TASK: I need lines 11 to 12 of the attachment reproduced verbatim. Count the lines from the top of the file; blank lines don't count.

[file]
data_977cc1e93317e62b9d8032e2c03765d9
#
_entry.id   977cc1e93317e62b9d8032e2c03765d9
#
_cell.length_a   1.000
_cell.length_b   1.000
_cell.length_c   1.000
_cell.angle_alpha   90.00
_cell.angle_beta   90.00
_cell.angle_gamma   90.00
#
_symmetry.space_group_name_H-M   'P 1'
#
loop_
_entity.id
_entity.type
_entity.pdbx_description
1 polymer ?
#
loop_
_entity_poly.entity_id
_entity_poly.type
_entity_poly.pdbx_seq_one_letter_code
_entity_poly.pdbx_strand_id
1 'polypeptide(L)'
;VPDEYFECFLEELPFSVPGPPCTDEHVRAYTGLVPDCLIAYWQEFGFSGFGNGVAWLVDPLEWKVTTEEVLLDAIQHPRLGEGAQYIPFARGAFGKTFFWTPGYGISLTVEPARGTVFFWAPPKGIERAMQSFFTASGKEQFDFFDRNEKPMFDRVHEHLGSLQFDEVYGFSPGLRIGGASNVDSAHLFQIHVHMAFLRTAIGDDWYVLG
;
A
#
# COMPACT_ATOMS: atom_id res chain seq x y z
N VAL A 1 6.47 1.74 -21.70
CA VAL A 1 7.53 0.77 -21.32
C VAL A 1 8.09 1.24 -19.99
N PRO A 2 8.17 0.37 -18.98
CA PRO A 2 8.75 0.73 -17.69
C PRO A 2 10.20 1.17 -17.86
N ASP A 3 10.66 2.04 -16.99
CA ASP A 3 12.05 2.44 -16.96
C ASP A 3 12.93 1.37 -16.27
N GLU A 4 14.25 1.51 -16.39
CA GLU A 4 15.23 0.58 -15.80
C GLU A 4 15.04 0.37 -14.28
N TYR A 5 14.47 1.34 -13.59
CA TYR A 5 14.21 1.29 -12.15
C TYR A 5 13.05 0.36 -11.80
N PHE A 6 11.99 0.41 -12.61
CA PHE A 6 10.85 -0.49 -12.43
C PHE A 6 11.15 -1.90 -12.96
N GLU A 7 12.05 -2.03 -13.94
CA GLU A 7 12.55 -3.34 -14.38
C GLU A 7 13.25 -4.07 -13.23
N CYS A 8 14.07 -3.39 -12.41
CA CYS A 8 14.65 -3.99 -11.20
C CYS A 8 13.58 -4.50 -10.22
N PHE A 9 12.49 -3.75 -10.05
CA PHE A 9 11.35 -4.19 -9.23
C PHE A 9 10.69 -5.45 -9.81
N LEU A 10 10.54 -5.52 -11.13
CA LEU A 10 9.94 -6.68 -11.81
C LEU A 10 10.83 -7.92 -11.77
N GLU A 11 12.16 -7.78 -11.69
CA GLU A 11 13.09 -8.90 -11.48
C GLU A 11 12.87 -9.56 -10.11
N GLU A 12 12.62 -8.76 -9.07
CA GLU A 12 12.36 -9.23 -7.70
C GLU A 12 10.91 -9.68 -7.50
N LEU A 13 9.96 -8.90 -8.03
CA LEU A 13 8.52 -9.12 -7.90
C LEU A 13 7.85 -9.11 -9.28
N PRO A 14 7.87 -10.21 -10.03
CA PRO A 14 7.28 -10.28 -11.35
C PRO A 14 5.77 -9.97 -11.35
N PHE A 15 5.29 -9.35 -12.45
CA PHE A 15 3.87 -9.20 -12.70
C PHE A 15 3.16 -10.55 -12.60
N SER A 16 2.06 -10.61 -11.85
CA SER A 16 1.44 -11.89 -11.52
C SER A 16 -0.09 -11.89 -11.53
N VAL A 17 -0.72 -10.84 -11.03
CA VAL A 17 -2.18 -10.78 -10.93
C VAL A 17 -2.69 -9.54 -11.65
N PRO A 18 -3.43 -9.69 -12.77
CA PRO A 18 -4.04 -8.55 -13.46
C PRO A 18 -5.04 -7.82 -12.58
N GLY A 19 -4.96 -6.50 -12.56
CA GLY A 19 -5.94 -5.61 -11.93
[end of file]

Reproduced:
#
_symmetry.space_group_name_H-M   'P 1'